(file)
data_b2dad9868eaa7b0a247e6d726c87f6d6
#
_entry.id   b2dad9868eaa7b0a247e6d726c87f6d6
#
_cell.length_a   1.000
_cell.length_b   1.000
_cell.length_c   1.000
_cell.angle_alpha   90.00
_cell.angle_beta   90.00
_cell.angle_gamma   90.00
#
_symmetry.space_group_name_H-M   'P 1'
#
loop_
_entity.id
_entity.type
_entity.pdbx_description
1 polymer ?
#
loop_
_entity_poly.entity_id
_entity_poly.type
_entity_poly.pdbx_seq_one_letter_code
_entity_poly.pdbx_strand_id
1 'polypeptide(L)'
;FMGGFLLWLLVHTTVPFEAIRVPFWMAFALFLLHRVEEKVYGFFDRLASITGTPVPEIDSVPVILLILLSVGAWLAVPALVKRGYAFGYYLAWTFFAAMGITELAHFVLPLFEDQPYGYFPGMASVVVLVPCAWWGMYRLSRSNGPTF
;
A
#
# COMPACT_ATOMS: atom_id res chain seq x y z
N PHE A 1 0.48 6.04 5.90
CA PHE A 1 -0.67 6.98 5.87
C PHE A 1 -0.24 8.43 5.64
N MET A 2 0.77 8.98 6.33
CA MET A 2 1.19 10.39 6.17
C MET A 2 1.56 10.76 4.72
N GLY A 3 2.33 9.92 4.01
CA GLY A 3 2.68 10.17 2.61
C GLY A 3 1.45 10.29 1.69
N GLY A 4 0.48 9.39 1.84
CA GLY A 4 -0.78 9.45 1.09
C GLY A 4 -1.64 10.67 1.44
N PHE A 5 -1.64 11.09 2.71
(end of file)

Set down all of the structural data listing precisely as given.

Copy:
data_b2dad9868eaa7b0a247e6d726c87f6d6
#
_entry.id   b2dad9868eaa7b0a247e6d726c87f6d6
#
_cell.length_a   1.000
_cell.length_b   1.000
_cell.length_c   1.000
_cell.angle_alpha   90.00
_cell.angle_beta   90.00
_cell.angle_gamma   90.00
#
_symmetry.space_group_name_H-M   'P 1'
#
loop_
_entity.id
_entity.type
_entity.pdbx_description
1 polymer ?
#
loop_
_entity_poly.entity_id
_entity_poly.type
_entity_poly.pdbx_seq_one_letter_code
_entity_poly.pdbx_strand_id
1 'polypeptide(L)'
;FMGGFLLWLLVHTTVPFEAIRVPFWMAFALFLLHRVEEKVYGFFDRLASITGTPVPEIDSVPVILLILLSVGAWLAVPALVKRGYAFGYYLAWTFFAAMGITELAHFVLPLFEDQPYGYFPGMASVVVLVPCAWWGMYRLSRSNGPTF
;
A
#
# COMPACT_ATOMS: atom_id res chain seq x y z
N PHE A 1 0.48 6.04 5.90
CA PHE A 1 -0.67 6.98 5.87
C PHE A 1 -0.24 8.43 5.64
N MET A 2 0.77 8.98 6.33
CA MET A 2 1.19 10.39 6.17
C MET A 2 1.56 10.76 4.72
N GLY A 3 2.33 9.92 4.01
CA GLY A 3 2.68 10.17 2.61
C GLY A 3 1.45 10.29 1.69
N GLY A 4 0.48 9.39 1.84
CA GLY A 4 -0.78 9.45 1.09
C GLY A 4 -1.64 10.67 1.44
N PHE A 5 -1.64 11.09 2.71